The start of Spring means that Easter and Passover are upon us, and that many of us will be spending time with immediate and extended family. For many of us, this can cause a lot of tension and anxiety. Time with family can reopen old wounds and heighten current stresses. Sometimes there are big upsets and sometimes there are small conflicts that arise year after year, with no clear resolution in sight. Yet there are strategies to getting through the holidays without getting too overwhelmed.
Here are some tips to help make your next family gathering less stressful:
Breathe! It will be over soon.
Don’t expect miracles. If your anxiety stems from a deeper history of family conflict, don’t expect that you’ll be able to resolve big underlying issues now. You may be better off focusing on your own wellbeing and confronting difficult issues in a less hectic setting.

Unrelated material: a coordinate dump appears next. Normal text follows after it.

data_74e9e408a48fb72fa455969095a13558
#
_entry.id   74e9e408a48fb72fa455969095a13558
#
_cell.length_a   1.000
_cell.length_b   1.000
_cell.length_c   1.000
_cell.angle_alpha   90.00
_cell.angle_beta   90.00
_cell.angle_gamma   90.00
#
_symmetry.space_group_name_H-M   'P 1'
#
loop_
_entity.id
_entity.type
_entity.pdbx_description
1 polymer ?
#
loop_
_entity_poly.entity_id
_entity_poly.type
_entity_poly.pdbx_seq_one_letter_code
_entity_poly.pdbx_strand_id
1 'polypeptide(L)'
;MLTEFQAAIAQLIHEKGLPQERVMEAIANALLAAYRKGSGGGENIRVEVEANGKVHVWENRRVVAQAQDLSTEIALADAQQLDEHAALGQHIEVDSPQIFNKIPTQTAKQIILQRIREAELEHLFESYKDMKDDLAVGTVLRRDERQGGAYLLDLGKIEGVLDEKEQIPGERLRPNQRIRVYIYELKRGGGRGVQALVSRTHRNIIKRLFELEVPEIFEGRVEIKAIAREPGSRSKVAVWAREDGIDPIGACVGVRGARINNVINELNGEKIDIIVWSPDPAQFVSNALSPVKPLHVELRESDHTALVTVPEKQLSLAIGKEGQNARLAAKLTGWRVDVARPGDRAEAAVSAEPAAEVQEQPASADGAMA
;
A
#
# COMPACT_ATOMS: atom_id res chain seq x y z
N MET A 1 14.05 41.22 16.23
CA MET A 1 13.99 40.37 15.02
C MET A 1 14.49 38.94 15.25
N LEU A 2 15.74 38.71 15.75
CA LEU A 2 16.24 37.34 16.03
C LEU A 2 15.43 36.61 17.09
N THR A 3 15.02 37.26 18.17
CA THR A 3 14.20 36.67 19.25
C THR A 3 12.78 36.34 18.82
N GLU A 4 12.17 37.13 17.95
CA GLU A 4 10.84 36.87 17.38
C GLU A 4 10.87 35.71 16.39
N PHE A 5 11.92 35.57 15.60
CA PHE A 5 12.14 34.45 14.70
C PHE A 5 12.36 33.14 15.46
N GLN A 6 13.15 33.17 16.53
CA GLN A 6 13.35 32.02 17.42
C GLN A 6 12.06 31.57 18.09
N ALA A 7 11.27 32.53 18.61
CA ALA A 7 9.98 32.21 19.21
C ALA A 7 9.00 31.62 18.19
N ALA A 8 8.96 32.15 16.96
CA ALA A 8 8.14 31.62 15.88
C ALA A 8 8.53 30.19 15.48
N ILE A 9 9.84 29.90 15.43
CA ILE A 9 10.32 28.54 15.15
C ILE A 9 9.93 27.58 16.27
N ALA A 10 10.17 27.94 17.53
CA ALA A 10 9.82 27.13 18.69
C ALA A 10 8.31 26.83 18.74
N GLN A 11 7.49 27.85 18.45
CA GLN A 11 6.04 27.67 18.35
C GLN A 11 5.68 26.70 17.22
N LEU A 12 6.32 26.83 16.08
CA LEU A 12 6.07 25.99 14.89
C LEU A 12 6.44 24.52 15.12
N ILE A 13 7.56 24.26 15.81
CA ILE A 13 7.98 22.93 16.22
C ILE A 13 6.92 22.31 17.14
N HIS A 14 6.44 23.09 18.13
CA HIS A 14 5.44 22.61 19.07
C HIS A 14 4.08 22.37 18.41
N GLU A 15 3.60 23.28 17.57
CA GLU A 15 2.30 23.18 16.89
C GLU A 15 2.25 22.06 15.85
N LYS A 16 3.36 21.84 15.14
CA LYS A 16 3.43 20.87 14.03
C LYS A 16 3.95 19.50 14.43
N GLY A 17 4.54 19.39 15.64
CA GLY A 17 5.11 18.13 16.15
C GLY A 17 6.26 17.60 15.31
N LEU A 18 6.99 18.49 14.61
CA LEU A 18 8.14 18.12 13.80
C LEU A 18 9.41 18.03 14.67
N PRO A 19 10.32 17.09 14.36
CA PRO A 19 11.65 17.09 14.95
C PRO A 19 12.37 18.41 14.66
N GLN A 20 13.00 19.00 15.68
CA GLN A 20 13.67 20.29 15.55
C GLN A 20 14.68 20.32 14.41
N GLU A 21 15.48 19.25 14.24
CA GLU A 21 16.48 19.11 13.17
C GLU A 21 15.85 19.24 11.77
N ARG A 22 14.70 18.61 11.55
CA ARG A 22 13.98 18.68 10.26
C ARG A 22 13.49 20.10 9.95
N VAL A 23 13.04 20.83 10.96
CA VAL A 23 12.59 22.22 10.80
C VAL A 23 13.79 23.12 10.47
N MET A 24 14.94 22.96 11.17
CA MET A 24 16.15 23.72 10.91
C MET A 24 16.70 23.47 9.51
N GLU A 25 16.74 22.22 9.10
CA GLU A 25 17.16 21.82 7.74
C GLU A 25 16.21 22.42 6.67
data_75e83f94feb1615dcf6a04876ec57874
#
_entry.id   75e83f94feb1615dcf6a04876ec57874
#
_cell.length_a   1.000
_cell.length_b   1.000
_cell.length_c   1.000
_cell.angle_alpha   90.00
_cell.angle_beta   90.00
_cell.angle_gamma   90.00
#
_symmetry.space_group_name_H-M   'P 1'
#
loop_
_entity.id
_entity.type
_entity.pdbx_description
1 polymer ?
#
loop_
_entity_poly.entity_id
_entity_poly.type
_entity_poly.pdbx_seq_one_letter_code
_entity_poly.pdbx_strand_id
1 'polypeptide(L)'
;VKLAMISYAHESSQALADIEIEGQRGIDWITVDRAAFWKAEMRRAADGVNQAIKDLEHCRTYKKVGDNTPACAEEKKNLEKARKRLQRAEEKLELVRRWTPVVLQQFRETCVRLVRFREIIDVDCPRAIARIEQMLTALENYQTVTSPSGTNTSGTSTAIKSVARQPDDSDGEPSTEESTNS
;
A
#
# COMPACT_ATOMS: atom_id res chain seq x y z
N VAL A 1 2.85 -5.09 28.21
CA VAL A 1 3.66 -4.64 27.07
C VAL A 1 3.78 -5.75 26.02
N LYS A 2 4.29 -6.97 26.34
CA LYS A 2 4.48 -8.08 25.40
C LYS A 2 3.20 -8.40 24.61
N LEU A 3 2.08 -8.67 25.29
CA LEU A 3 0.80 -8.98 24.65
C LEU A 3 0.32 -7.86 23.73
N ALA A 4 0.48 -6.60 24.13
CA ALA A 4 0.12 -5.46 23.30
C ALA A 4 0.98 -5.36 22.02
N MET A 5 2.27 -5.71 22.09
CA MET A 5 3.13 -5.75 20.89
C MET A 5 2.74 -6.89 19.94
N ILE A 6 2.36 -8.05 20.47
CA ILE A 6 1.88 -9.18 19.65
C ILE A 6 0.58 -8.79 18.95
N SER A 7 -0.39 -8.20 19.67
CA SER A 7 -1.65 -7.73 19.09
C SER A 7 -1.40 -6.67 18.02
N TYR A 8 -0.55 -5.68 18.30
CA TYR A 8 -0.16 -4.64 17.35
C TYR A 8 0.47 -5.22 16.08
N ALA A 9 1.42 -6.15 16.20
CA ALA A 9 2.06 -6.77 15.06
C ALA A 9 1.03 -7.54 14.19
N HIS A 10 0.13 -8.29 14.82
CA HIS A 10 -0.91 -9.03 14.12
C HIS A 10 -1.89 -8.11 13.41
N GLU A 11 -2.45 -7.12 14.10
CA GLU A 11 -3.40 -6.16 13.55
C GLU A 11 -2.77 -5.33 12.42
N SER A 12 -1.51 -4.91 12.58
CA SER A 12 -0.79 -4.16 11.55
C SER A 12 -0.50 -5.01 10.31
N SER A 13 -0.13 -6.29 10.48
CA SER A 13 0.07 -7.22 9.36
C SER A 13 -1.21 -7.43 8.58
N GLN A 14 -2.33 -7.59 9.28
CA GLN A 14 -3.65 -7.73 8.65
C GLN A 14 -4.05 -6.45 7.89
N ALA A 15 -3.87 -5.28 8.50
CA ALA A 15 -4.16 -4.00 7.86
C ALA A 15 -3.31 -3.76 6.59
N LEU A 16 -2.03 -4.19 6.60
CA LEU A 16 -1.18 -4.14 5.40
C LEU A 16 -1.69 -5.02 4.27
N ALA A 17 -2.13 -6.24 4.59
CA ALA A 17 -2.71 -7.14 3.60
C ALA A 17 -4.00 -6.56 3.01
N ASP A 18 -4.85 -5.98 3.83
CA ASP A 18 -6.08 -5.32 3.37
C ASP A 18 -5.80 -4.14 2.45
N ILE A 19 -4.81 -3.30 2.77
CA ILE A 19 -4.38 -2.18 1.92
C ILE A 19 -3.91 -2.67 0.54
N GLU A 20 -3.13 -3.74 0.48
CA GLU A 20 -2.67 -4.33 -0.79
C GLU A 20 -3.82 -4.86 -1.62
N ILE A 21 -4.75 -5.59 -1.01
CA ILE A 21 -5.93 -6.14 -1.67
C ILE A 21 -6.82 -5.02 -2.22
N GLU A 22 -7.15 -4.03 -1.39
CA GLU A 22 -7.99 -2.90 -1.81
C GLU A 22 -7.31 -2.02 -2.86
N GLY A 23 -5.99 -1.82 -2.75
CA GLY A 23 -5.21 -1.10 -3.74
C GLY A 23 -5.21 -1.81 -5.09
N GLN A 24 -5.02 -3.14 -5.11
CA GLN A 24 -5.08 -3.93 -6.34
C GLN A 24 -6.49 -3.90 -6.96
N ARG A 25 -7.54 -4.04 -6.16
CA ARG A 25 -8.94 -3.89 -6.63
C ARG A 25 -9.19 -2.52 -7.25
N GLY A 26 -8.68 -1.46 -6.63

Notice what’s different. We often turn back into teenagers around family, falling into old patterns from a time when we didn’t have agency or psychological insight. Especially when old wounds reopen, we tend to revert back to old coping patterns. Remember that you’re no longer an adolescent, but an independent, rational adult.
Plan ahead. Knowing that you may be faced with anxiety or that you may get angry means you can protect yourself from unrealistic expectations. An example might be expecting that “this time things will be different.” Use experience as a guide to check your expectations. Then, you can make a mental list of events that are likely to occur that will upset you (for example, Uncle Bob will drink four bottles of wine; Mom will comment about my weight, Dad will gaslight me before dinner, etc.) so that they won’t be as jarring when they come up.
List your coping strategies for dealing with anger. Identifying how you can alleviate anger is essential to not letting family gatherings derail you. Think: I can excuse myself, take a walk, do deep breathing, go to the bathroom, remind myself to stay in the here-and-now, stretch to release tension, call a friend, leave at a set time, etc.).
Reward Yourself! After your family gathering is over, plan on doing something nice and relaxing to celebrate keeping your cool and not fanning the family flames!